I’ve described my uncertainty about the purpose of this blog in earlier posts. Some readers and friends encourage me to write more about writing, or at least reading, maybe even post some of my own work. Some find my commentary on music, artists, gear, practicing, and other audiophile related subjects entertaining. Others tell me that the handful of more personal posts, bits about my history, philosophy, faith and experience to be the most compelling, most interesting, most purposeful.
It is this compulsion I now address.
I do not want fame or notoriety resulting from being a Person Who Does Good Works. I do my bit anonymously most of the time because I do what I can, because it is right to do right. If I am truly helpful, then I will not be seen. Rather, the results, the support or the improvement will be enjoyed. Not me.
Backstage is my position. At my best, those onstage *shine* luminous and beautiful and I am unrecognizable. I do not wish my name or face to be mistaken as being more important or even as important as the ethics I represent.
Invisibility can be a design flaw, however.
I have seen things — lived through things — that destroy most people, especially when combined. Yet the people I have helped were helped because I allowed my history to become visible. I shed anonymity and shared myself.
Friends and family in my real flesh and blood life, not my online persona, have asked me to tell these stories more publicly, to step into the spotlight and demonstrate by personal example that one can change one’s stars. Predestination is a myth.
I step into this spot, then, to illustrate that isolation is fiction.
I survived child abuse, and do not abuse my child.
I survived rape and prosecuting someone I had thought was my friend, and am not a disassociated object.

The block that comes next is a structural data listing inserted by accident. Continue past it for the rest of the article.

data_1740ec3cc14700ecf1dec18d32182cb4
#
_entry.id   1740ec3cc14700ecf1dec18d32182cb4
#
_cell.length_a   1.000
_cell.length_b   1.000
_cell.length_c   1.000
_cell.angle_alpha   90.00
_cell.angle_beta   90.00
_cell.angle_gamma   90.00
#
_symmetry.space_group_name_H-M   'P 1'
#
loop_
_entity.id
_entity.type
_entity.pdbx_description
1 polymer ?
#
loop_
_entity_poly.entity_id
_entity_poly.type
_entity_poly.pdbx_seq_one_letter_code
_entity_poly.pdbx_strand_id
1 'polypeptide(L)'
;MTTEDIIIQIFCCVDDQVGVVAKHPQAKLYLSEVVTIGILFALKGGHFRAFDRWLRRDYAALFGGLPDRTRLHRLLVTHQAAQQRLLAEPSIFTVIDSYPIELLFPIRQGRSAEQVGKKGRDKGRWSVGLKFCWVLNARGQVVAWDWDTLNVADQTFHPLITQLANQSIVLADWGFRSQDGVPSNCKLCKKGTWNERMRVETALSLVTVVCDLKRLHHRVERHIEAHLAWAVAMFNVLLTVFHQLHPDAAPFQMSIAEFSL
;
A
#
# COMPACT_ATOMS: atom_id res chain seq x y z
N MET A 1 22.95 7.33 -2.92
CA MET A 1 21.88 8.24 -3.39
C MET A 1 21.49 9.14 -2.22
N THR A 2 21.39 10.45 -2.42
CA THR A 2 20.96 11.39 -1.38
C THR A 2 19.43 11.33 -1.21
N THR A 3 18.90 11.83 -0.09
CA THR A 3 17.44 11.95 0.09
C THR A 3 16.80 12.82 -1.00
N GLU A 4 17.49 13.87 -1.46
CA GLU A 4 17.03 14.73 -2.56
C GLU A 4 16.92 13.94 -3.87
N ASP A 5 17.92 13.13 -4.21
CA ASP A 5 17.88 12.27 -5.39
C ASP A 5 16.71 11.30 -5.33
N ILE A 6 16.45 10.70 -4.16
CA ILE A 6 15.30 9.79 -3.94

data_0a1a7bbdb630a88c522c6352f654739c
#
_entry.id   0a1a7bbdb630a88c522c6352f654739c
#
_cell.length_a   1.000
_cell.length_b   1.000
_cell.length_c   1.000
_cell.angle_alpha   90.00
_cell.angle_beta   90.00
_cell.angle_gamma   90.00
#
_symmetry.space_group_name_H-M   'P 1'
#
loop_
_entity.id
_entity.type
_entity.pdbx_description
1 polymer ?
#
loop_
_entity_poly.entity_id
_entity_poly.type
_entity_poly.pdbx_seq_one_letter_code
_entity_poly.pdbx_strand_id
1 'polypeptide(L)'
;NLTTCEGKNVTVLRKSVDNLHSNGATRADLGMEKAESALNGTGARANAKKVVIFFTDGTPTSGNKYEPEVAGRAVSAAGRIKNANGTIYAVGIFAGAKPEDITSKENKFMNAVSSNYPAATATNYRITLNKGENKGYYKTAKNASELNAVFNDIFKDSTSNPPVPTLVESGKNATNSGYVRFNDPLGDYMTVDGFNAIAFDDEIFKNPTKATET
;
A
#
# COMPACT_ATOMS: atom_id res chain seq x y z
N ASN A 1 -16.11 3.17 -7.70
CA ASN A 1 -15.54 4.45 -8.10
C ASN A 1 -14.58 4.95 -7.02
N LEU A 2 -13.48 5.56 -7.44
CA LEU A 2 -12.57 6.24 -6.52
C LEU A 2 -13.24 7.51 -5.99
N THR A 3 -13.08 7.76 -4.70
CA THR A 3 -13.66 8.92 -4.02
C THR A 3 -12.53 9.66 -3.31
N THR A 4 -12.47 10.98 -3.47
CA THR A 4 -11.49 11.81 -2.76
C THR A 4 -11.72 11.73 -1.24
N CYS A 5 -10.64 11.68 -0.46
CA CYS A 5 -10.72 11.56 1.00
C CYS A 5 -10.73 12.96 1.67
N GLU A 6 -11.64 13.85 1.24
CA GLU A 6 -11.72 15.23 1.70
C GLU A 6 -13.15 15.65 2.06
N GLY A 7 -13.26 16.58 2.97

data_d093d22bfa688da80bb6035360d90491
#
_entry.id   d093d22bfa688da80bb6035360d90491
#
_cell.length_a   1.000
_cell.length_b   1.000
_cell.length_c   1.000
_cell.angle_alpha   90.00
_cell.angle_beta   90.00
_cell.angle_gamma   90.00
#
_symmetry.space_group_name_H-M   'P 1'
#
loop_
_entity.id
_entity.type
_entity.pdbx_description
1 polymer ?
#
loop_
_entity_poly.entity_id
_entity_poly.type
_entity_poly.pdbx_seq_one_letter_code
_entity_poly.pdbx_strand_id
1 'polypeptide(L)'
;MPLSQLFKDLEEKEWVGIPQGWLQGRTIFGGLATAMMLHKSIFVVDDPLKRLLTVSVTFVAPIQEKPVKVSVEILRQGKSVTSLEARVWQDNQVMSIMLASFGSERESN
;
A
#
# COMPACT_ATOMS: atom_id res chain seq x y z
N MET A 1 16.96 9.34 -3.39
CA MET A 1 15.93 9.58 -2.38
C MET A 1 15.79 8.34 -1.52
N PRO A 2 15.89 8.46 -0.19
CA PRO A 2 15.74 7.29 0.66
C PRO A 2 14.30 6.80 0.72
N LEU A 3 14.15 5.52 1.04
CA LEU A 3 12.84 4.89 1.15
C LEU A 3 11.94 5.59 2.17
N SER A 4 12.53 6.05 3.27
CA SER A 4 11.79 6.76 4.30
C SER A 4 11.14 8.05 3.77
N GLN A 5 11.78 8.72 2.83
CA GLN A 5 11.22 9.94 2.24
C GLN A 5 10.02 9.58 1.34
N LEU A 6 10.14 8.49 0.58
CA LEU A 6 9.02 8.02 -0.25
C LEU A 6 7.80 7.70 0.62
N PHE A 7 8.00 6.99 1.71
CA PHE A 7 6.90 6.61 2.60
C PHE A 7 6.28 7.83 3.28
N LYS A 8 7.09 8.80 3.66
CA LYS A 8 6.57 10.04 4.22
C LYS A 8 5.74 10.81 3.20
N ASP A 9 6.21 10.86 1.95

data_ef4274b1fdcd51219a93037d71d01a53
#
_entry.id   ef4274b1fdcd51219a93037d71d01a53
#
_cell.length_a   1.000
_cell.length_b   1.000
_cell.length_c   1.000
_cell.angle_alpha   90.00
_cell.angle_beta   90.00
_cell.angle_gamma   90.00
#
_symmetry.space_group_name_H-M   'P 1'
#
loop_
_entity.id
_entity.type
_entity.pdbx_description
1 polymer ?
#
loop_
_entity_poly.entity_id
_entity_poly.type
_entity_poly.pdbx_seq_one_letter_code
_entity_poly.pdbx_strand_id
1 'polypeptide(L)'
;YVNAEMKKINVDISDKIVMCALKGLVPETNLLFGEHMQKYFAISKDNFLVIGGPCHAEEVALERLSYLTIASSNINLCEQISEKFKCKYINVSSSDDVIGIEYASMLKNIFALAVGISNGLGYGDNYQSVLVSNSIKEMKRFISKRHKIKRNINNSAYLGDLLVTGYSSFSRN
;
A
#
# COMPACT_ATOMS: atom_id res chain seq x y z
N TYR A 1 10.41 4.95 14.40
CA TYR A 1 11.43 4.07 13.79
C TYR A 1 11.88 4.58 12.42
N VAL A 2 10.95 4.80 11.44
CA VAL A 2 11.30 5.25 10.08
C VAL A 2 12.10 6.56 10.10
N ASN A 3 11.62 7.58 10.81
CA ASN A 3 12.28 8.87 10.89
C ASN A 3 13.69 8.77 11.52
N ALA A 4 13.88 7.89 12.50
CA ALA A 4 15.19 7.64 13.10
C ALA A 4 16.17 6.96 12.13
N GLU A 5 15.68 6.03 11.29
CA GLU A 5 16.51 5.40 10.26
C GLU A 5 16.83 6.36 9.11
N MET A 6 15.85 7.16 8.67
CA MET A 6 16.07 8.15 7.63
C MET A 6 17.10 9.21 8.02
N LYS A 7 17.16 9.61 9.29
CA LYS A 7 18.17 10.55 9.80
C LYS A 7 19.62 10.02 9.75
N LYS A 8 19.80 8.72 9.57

I survived domestic abuse, and yet learned to love and be loved all the more deeply for it.
Statistically, I have been told that I should not have lasted this long. My mind, if not my body, should have shattered. It almost did – almost, but didn’t. The victim I was born to be did die – but the woman I am was born directly from that anguish. I would not give up those experiences. They made me, in part, who I am.
I did lose everything I was, everyone I knew, every place I had thought of as home. Yet, at this destination of loss, I did not see the abyss. I found possibility.
At that point, I chose to be kind. I chose to be free. To be passionate, honest, fearless and loyal. To live.
I’ve kept this blog light because it’s easier that way, easier to rant or joke or tease. The best parts of life are never easy, though.
A very public figure shared stories of his own journey through Hell. His generosity with his experiences became my example: if he could do it, it could be done. If surviving can be done, then I can do it, too. If I can provide a similar kindness for someone else, I would be honored to be visible.
There will still be silliness and absurdity and digression on this blog. But, it is time for me to begin to describe why and how it is that I am here.